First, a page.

What do these results tell us?  The majority of failures occurred within an hour of delivery of surfactant in the ETT group?  How does this make any sense?  Gastric aspirates for those in the LMA group but not the INSURE group suggest some surfactant missed the lung in the former so one would think the intubation group should have received more surfactant overall however it would appear to be the premedication.  The rate of needing surfactant afterwards is no different and in fact there is a trend to needing reintubation more often in the LMA group but the study was likely underpowered to detect this difference.  Only two patients were given naloxone to reverse the respiratory depressive effects of morphine in those given the INSURE technique so I can’t help but speculate that if this practice was more frequent many of the reintubations might have been avoided.  This group was quite aggressive in sticking to the concept of INSURE as they aimed to extubate following surfactant after 5 – 15 minutes.  I am a strong advocate of providing RSI to those being electively intubated but if the goal is to extubate quickly then I believe one must be ready to administer naloxone soon after extubation if signs of respiratory depression are present and this did not happen effectively in this study.  Some may argue those getting the INSURE technique should not be given any premedication at all but that is a debate that will go on for years I am sure but they may have a valid point given this data.

Importantly complications following either procedure were minimal and no different in either group.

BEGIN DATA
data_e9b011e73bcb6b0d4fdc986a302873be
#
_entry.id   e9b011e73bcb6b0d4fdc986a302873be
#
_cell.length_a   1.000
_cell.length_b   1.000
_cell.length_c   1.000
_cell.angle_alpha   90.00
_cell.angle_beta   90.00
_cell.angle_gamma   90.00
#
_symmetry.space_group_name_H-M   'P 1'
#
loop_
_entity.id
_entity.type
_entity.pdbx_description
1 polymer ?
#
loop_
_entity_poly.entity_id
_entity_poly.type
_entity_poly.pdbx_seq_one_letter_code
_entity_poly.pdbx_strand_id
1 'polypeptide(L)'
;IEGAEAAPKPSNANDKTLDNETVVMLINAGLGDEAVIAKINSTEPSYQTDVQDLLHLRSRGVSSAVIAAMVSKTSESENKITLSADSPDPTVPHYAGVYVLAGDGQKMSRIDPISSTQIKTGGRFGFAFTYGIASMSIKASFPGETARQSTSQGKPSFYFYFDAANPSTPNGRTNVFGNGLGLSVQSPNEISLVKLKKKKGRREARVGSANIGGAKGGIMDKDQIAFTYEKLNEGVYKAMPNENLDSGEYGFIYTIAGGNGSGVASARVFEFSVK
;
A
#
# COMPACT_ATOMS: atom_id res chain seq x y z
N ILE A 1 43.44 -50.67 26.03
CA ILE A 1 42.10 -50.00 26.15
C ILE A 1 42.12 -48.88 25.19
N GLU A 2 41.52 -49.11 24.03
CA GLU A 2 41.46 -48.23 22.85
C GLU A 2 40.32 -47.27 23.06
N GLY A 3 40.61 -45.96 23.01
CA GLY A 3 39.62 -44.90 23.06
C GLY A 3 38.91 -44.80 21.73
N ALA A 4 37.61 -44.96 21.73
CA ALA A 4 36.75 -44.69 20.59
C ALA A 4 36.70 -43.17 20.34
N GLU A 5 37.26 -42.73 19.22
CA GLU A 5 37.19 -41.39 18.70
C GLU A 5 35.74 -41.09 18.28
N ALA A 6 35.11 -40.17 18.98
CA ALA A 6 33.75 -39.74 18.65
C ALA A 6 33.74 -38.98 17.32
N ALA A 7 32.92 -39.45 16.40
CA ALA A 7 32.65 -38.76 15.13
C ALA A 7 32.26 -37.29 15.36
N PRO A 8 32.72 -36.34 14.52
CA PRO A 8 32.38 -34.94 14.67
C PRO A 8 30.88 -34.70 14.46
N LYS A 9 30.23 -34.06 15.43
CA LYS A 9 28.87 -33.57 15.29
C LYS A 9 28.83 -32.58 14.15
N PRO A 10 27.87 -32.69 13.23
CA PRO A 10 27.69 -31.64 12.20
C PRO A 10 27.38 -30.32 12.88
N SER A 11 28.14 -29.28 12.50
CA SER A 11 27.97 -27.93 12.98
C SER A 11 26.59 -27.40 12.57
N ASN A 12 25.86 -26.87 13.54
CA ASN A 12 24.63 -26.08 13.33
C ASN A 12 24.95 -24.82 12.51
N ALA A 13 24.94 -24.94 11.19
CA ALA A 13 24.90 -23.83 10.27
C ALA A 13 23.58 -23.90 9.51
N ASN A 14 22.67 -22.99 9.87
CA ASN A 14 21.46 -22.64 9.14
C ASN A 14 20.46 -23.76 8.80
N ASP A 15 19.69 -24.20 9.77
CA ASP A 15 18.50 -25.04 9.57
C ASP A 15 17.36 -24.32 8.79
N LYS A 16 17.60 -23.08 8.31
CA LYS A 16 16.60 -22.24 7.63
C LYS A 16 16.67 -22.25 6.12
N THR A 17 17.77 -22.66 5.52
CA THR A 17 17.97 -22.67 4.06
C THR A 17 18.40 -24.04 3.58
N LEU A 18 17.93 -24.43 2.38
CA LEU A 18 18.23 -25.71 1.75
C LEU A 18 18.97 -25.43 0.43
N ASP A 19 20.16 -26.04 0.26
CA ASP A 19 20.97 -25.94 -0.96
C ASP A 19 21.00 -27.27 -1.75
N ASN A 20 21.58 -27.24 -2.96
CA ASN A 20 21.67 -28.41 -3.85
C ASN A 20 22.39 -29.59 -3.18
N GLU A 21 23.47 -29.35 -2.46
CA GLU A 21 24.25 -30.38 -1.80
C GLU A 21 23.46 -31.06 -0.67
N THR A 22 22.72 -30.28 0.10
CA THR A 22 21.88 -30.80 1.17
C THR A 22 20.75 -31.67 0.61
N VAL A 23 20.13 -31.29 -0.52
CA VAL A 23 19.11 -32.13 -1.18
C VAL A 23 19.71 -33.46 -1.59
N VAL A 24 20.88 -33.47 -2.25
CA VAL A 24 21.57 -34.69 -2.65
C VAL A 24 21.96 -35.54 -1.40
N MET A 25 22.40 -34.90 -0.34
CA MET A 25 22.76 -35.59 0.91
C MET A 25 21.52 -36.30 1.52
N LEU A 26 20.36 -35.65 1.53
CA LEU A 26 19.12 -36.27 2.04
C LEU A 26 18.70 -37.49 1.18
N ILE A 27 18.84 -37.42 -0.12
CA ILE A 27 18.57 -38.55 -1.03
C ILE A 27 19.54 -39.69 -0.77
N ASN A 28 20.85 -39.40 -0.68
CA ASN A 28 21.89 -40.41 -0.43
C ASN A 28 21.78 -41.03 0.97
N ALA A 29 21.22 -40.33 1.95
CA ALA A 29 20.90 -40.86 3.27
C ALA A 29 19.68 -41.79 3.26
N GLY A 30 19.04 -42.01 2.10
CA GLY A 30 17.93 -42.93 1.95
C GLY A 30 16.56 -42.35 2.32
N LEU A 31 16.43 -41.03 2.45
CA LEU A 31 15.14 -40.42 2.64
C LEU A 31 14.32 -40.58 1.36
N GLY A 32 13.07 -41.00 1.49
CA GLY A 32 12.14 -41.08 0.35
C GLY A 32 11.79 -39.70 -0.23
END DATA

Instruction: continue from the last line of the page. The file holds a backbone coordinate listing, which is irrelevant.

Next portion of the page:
Where do we go from here?

Despite some of the points above I think this study could prove to be important for several reasons.  I think it demonstrates that in larger preterm infants it is possible to avoid any mechanical ventilation and still administer surfactant.  Many studies using the minimally invasive surfactant treatment (MIST) approach have been done but these still require the skill of laryngoscopy which takes a fair bit of skill to master.  The LMA on the other hand is quite easy to place and is a skill that can be taught widely.  Secondly, we know that even a brief period of over distension from PPV can be harmful to the lung therefore a strategy which avoids intubation and direct pressure to the lung may offer some longer term benefit although again this was not the study to demonstrate that.

Lastly, I see this as a strategy to look at in more rural locations where access to highly skilled level III care may not be readily available.  We routinely field calls from rural sites with preterm infants born with RDS and the health care provider either is unable to intubate or is reluctant to try in favour of using high flow oxygen via mask.  Many do not have CPAP either to support such infants so by the time our Neonatal Transport team arrives the RDS is quite significant.  Why not try surfactant through the LMA?  If it is poorly seated over the airway and the dose goes into the stomach I don’t see them being in any worse shape than if they waited for the team to arrive.  If some or all of the dose gets in though there could be real benefit.

Might this be right for your centre?  As we think about outreach education and NRP I think this may well become a strong reason to spend a little more time on LMA training.  We may be on to something!



3 thoughts on “Giving surfactant through an LMA. Time to ditch the endotracheal tube?

  1. Thanks a lot
    I am also teaching the providers how to use the LMA and I never use it in real life
    There is one study done by Dr kari Roberts in university of Minnesota about surfactant through LMA we can get through this also


  2. I’m very reluctant to adopted such approach .
    The LMA has been proposed always to help start vetilation where intubation is a huge challenge or and there is a lacks of preforming this skill .
    Father more to suggest doing that on rural area, where the fundamental basic skill are already lacking is a huge risk and might will cause ominous complications.